All Men Fear Me did exactly what I think the authors and publishers hope books will do on Netgalley: it made me love the author and look forward to reading everything she’s written. It won a fan. I loved this book from the moment I saw the character list: there’s “Gee Dub, age 20, a college student” … “Charlie, age 16, looking for action” then three younger daughters of the family, “a beauty”, “a tomboy”, and “a handful”.
I hate coming in in the middle of a series. Authors so often do a terrible job of the difficult task of balancing the needs of new readers with those of the folks who have been around since the beginning, and from experience I normally pass on Netgalley books when I see “book 2” or “the fourth book in the series” or that sort of thing. I must have missed the fact that this is the eighth book in the Alafair Tucker series, and I’m so very glad I did. Donis Casey beautifully avoided all the pitfalls and just left me really, really happy that there are seven earlier books I can’t wait to get my hands on.
I loved the language. By which I mean the curses – I need to incorporate “Well, I’ll be go to hell” and “Shoot fire” into my speech (hey, people already think I’m weird, might as well enjoy myself), and I might also find myself using the threat “I’ll pull his lungs out and make balloons out of them!” – and also simply the prose. It rings utterly true for 1917 Oklahoma, and and the authenticity goes deep enough that if something pings my radar, I’m going to trust Donis Casey. She knows what she’s doing, and I can relax into it. I love that.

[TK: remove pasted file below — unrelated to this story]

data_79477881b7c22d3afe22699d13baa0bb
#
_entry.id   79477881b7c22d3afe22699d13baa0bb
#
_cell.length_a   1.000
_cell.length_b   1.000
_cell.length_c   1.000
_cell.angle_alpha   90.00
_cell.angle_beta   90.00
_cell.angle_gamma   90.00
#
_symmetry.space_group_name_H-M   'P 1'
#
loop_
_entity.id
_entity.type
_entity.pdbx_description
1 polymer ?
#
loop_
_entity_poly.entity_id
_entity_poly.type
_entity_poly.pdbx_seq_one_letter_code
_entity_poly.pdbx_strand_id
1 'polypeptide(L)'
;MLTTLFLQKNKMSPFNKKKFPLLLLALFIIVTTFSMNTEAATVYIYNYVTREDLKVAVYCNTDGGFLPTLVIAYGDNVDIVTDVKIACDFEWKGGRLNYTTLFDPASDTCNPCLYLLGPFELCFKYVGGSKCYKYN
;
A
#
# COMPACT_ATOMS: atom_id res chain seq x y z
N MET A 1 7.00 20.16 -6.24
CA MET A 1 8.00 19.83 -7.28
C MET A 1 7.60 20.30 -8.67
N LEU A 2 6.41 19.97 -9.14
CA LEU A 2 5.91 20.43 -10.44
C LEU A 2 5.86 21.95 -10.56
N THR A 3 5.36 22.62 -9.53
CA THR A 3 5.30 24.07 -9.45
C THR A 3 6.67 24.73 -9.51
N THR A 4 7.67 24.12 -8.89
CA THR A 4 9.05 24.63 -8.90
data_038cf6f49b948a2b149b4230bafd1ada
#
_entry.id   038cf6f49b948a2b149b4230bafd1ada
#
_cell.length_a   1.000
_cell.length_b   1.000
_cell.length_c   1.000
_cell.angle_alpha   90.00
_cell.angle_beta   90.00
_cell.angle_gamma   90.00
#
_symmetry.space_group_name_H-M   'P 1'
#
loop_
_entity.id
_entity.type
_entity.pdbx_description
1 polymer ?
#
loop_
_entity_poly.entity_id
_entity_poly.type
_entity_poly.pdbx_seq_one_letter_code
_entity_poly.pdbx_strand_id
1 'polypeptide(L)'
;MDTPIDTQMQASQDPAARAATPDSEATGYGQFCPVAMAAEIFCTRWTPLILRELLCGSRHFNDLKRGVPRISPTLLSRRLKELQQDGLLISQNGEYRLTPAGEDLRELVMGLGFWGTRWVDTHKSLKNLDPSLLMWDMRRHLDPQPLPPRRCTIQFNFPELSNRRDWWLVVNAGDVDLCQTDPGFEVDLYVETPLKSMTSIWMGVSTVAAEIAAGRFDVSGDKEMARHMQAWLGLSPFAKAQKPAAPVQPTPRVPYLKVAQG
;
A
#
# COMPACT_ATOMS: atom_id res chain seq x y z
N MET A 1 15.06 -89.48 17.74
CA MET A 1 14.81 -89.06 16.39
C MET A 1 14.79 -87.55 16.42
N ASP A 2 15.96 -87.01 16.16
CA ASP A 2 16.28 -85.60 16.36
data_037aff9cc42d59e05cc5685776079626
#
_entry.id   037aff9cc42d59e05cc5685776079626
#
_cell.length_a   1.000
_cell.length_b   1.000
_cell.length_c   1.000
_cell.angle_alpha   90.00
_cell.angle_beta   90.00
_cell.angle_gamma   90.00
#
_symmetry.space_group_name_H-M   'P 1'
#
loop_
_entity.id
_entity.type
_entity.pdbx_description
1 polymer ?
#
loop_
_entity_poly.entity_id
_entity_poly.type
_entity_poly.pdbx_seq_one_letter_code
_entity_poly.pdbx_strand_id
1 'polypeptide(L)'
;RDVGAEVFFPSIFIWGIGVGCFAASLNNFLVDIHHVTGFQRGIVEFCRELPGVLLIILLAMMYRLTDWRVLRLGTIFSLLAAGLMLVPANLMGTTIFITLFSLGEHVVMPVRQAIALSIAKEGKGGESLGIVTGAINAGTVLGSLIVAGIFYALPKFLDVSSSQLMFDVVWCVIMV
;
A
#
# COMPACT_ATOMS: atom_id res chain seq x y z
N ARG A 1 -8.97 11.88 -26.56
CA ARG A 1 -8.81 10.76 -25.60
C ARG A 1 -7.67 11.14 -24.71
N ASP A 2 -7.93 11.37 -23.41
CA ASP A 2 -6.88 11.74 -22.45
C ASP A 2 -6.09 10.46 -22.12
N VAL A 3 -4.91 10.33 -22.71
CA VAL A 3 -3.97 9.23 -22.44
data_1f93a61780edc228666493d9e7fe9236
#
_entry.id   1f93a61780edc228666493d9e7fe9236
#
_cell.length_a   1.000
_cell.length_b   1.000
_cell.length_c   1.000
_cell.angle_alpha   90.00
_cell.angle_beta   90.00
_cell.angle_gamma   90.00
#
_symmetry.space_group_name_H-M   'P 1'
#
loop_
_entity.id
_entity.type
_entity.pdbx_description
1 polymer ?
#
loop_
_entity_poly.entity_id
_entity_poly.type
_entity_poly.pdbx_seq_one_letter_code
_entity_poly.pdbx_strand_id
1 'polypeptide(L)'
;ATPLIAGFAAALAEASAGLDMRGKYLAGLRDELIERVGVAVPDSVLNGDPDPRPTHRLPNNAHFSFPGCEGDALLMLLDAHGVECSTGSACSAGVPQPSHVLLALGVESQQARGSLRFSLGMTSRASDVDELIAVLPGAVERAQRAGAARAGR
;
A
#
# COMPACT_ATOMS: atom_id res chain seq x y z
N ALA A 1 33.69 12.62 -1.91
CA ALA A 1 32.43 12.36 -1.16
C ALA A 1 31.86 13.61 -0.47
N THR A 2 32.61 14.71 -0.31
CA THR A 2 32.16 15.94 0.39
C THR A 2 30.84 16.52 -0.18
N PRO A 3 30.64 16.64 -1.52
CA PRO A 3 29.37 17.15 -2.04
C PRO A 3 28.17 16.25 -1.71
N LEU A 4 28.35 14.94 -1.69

What a story. It’s right at the beginning of America’s involvement in WWI, so we have gone from isolationism to rampant anti-German “patriotism” – so alarmingly like the tide of anti-Muslim feeling after 9/11 (and since). And one of Alafair’s sons-in-law was born in Germany. It gets outright terrifying.
And also surprisingly frightening is “Old Nick”. Is he an evil man in a bowler hat who glories in calling himself by the devil’s nickname? Or is he actually the devil? The immediate interpretation of the book’s title is that yes, indeed Old Nick is one to be feared … but then there is this WWI propaganda poster: “I Am Public Opinion: All Men Fear Me”. The “Knights of Liberty” – think the KKK, with a wider range of targets – are frightening in their xenophobic ignorance … but most frightening of all is the fact that both the xenophobia and the ignorance were actively encouraged by the government. An appeal to buy Liberty Bonds, from the Tulsa Daily World, 1917: “We need more loyal and less ‘thinking’ Americans… Are you an American?” Just typing that sends chills up my back. It’s like an over-the-top science fiction novel about some paranoid and petty tin-pot dictatorship.
I love Alafair. It’s that simple. The fierce mother; the intelligent and inquisitive woman; the contented frontier homemaker; the woman who wants to help the prostitutes her mother takes her to charitably call upon but who is simultaneously terrified that someone will see her near that house. (“Besides, the Lord wants us to try. He don’t care if we succeed.”) I love her, I love her family, I love the setting, and I want to read – or listen to; I have discovered that the audiobooks (read by Pam Ward) are outstanding – all of them. And more. If you know what I mean.
On a lighter note, here is a cooking tip I’ll have to try: “Her father insisted that a pancake was not ready to flip until exactly twenty bubbles had formed over the top. Not one more or one less.”
I received this from Netgalley in exchange for an honest review, which I hereby set down with thanks.